Click here to close now.

Welcome!

Microservices Journal Authors: Liz McMillan, Carmen Gonzalez, Elizabeth White, SmartBear Blog, XebiaLabs Blog

Related Topics: Microservices Journal, SYS-CON MEDIA

Microservices Journal: Article

i-Technology Viewpoint: When to Leave Your First IT Job

"Don't Work in Cubicles, Ever" – IT Workplace Advice From the Front-Line

It was early May of 2004, and I was almost at the finish line for my degree. Between me and graduation: Just two summer classes. I was in the process of finishing what could only be described as the most intense spring semester of my college career. As the semester's end finally hit, I realized something. I was going to need a job, and I hadn't even started looking.

Then, almost on cue, the phone rang. The president of a small and local software company was looking for computer engineers with .NET experience. They searched my university's resume database for candidates, and I came up. Would I like an interview? Hell yes.

I was to be part of a team of highly skilled, versatile, .NET Ninjas. We were going to produce top-notch software for the nuclear power industry. Combining management's knowledge of the nuclear field and our kung fu grip on .NET , we hoped to dominate our market niche. As developers we would be on the ground floor of a booming company. There was greater room for advancement compared to a traditional office environment. We all hoped to have company cars, top-notch health care, company cell phones, and tons of other wonderful perks; all just slightly out of reach.

It did not go as planned.

One stressful year later, while I was staying late with a few other developers to finish up on some work, I was asked to report to the president's office. My manager was already there, sitting on the same side of the desk as the president. They explained to me, in a level and professional tone, that due to financial factors, I was going to be let go, with only an hour's severance pay. Thanks for all the hard work, and best of luck.

The first layoff is tough. After bending over backward, after being a loyal employee, this is the reward? To summarize how I felt: Disillusioned. Only one thing kept me going -- pure ego. You know when the schoolyard bully says something about your mom in front of everyone? But, ignoring the size difference and the fact that he's already shaving daily at age 14, you step forward and say "Oh yeah?", with a Brock Sampson-like eye twitch the only warning of the impending ownage? That's the kind of ego that kept me determined to give software engineering a second shot.

Over the course of the previous year, my friends quickly learned I liked to talk about work less and less. When I did open up about it, they were astounded by, well, let's say various factors of the work environment. Each and every time it was discussed with my peers in the field, time and time they gave me the same advice: Get out.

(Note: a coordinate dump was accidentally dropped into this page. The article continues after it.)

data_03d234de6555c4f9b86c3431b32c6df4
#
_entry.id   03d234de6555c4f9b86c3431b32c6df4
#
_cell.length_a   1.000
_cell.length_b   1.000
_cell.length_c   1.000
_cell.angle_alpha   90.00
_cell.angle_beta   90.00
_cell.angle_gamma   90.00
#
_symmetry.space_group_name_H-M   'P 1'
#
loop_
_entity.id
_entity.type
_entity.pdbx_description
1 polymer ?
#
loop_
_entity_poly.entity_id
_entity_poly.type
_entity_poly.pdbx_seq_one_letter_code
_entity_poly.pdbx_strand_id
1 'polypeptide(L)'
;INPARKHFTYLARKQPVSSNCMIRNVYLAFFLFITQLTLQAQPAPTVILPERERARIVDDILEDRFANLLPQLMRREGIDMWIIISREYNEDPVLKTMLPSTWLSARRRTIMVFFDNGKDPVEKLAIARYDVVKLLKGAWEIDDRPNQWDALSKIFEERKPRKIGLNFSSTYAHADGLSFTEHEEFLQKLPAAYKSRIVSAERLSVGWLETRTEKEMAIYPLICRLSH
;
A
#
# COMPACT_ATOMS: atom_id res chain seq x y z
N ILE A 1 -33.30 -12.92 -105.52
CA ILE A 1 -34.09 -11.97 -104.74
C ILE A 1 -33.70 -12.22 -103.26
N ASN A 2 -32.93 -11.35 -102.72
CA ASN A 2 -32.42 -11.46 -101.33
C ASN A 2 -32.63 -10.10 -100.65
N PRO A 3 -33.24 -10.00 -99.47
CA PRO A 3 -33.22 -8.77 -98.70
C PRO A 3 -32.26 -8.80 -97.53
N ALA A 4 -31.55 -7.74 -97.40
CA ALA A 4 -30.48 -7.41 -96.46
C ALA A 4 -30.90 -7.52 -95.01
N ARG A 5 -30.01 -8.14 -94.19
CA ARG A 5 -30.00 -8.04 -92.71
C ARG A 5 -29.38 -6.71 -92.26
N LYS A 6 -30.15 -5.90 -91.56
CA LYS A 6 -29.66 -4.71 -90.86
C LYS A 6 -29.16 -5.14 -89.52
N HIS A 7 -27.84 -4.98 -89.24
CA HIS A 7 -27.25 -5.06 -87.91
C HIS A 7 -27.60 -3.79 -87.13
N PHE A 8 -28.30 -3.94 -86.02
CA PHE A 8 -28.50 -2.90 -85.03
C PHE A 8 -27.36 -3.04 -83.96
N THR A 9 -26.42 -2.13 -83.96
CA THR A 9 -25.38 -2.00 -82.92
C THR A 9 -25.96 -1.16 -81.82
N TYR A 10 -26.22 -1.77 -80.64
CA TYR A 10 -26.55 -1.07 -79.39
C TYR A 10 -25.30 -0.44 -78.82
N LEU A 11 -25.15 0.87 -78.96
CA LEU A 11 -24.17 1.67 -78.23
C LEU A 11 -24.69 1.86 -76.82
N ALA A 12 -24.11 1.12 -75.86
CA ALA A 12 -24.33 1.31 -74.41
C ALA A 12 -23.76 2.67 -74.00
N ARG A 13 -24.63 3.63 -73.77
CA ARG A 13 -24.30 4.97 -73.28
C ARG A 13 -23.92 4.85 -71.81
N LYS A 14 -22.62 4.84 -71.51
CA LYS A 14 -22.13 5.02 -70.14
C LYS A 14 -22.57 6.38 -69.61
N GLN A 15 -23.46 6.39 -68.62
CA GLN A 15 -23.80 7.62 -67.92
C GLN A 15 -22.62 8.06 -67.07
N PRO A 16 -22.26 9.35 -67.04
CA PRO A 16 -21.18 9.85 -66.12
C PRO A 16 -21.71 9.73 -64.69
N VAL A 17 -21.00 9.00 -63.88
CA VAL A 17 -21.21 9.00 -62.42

I have to say, they were totally right.

All the signs were there, but I blazed on, telling myself that this was just a rough patch for the company, and that we'd pull out of this tailspin in time to land safely at our destination. I was ignoring the pilots screaming "Mayday, Mayday".

Now, while I was blind to obvious signs that it was time to leave, doesn't mean that you have to be. I would like to present the 4 signs that you should leave your workplace (for software engineers):

1. It's the environment, stupid!

In the University of Pittsburgh's Computer Engineering program, there is a mandatory department seminar, where the department informs us about our career options. Oftentimes, alumni come back to speak about the career opportunities in their field. It's all very, very dry, and as a result, nobody listens. They also fail to give one piece of advice that I would at the first seminar of every year, if I was ever asked to give one:

Don't work in cubicles, ever. Working in cubicles is the sure sign that you're not working for a successful company. Imagine the smartest person you know, working in your field. Now imagine how they would react if they were told they're going to work in a box with no door or roof, allowing them no privacy.

They would no doubt leave that organization for one that is less creatively stifling. So unless you are convinced that you're stupid (and, in that case, you're in the wrong field) you shouldn't be accepting cubicles in your work place either. If the company will not or can not spend the money to create offices for its knowledge workers, so they can get into the zone, the odds of it creating a successful software product and capitalizing on it are about the same as you becoming a millionaire by going to Las Vegas, betting fifty on black, and letting it ride all night.